Could patients fighting off powerful infections soon be left without a cure? That is the strong message being sent by associate director of the Centers for Disease Control and Prevention (CDC), Dr. Arjun Srinivasan. In an interview with PBS’s Frontline the doctor warns that “for a long time, there have been newspaper stories and covers of magazines that talked about ‘The end of antibiotics, question mark?’ Well, now I would say you can change the title to ‘The end of antibiotics, period.'”
Dr. Srinivasan continues, “We’re in the post-antibiotic era. There are patients for whom we have no therapy, and we are literally in a position of having a patient in a bed who has an infection, something that five years ago even we could have treated, but now we can’t.”
The best example of a dangerous infection is Methicillin-resistant Staphylococcus aureus, or MRSA, which recently struck three players of the NFL’s Tampa Bay Buccaneers. In the past MRSA was limited mostly to health-care facilities where it grew in strength by fending off continuous rounds of antibiotics. Each generation of the MRSA strain has grown stronger than the last.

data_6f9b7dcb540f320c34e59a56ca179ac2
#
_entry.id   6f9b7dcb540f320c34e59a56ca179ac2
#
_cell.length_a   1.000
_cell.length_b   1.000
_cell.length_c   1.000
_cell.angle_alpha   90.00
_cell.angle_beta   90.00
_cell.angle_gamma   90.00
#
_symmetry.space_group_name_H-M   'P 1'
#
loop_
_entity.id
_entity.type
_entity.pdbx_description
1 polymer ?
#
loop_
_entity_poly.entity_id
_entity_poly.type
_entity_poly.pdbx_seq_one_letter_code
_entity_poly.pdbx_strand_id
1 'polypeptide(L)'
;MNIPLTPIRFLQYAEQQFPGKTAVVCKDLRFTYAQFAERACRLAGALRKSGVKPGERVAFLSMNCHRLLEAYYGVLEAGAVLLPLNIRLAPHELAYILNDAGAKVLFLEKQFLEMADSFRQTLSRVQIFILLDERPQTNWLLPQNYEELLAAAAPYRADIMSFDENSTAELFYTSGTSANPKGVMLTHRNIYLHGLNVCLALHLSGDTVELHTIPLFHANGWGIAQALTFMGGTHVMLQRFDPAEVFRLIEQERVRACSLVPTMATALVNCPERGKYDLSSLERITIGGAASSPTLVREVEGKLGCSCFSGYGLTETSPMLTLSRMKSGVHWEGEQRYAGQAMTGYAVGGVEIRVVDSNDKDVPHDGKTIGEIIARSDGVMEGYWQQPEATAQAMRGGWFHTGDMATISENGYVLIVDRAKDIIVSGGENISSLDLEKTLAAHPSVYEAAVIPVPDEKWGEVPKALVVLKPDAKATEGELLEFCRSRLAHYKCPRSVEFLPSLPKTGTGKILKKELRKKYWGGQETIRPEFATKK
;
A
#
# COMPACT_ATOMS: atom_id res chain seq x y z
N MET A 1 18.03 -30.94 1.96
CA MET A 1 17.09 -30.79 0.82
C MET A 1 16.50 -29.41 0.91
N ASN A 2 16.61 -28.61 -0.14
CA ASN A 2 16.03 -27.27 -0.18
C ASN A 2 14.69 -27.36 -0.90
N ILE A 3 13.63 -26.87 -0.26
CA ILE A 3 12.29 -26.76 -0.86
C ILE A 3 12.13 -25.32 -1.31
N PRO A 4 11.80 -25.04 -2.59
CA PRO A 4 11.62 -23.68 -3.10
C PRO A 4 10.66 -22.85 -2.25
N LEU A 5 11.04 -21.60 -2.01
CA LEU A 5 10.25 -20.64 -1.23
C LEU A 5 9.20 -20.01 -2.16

Dr. Srinivasan says: “In hospitals, when you see MRSA infections, you oftentimes see that in patients who have a catheter in their blood, and that creates an opportunity for MRSA to get into their bloodstream… In the community, it was causing a very different type of infection. It was causing a lot of very, very serious and painful infections of the skin, which was completely different from what we would see in health care.”
Newer antibiotics simply are not working so the current solution is for doctors to look back at older options. For example, doctors are using colistin to fight off infections, a drug that Dr. Srinivasan notes is “very toxic. We don’t like to use it. It damages the kidneys. But we’re forced to use it in a lot of instances.”
If you are worried or curious about the state of antibiotics the entire Frontline report titled Hunting the Nightmare Bacteria, can be viewed here.
Are you concerned about the future of powerful antibiotic-fighting bacteria and other diseases?